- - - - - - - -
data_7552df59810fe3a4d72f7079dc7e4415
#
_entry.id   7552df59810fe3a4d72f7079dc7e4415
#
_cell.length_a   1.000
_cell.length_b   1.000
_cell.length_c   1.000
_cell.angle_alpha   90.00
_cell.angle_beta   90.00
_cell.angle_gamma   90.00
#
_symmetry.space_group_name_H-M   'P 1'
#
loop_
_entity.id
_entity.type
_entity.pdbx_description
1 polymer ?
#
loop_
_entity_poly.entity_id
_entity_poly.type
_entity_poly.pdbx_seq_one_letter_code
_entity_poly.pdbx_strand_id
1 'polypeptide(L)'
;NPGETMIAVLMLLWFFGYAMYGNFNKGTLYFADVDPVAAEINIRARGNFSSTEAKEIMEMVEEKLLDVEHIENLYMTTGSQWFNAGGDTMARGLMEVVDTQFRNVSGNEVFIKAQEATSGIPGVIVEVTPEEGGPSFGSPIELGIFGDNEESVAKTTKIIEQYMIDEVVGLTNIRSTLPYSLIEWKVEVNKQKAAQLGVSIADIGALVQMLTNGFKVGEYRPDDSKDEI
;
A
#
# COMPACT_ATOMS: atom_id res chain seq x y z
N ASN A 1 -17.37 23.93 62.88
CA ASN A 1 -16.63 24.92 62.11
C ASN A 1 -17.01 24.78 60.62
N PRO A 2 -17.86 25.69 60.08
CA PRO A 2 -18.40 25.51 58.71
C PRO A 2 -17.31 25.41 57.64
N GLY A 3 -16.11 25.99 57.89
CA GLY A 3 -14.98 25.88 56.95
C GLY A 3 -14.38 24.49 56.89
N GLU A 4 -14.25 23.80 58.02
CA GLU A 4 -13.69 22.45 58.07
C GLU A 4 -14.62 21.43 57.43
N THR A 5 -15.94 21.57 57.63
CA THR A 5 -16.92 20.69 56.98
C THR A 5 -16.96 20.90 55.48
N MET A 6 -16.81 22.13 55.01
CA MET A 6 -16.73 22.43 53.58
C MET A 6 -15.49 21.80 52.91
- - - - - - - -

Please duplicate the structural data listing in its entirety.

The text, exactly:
data_7552df59810fe3a4d72f7079dc7e4415
#
_entry.id   7552df59810fe3a4d72f7079dc7e4415
#
_cell.length_a   1.000
_cell.length_b   1.000
_cell.length_c   1.000
_cell.angle_alpha   90.00
_cell.angle_beta   90.00
_cell.angle_gamma   90.00
#
_symmetry.space_group_name_H-M   'P 1'
#
loop_
_entity.id
_entity.type
_entity.pdbx_description
1 polymer ?
#
loop_
_entity_poly.entity_id
_entity_poly.type
_entity_poly.pdbx_seq_one_letter_code
_entity_poly.pdbx_strand_id
1 'polypeptide(L)'
;NPGETMIAVLMLLWFFGYAMYGNFNKGTLYFADVDPVAAEINIRARGNFSSTEAKEIMEMVEEKLLDVEHIENLYMTTGSQWFNAGGDTMARGLMEVVDTQFRNVSGNEVFIKAQEATSGIPGVIVEVTPEEGGPSFGSPIELGIFGDNEESVAKTTKIIEQYMIDEVVGLTNIRSTLPYSLIEWKVEVNKQKAAQLGVSIADIGALVQMLTNGFKVGEYRPDDSKDEI
;
A
#
# COMPACT_ATOMS: atom_id res chain seq x y z
N ASN A 1 -17.37 23.93 62.88
CA ASN A 1 -16.63 24.92 62.11
C ASN A 1 -17.01 24.78 60.62
N PRO A 2 -17.86 25.69 60.08
CA PRO A 2 -18.40 25.51 58.71
C PRO A 2 -17.31 25.41 57.64
N GLY A 3 -16.11 25.99 57.89
CA GLY A 3 -14.98 25.88 56.95
C GLY A 3 -14.38 24.49 56.89
N GLU A 4 -14.25 23.80 58.02
CA GLU A 4 -13.69 22.45 58.07
C GLU A 4 -14.62 21.43 57.43
N THR A 5 -15.94 21.57 57.63
CA THR A 5 -16.92 20.69 56.98
C THR A 5 -16.96 20.90 55.48
N MET A 6 -16.81 22.13 55.01
CA MET A 6 -16.73 22.43 53.58
C MET A 6 -15.49 21.80 52.91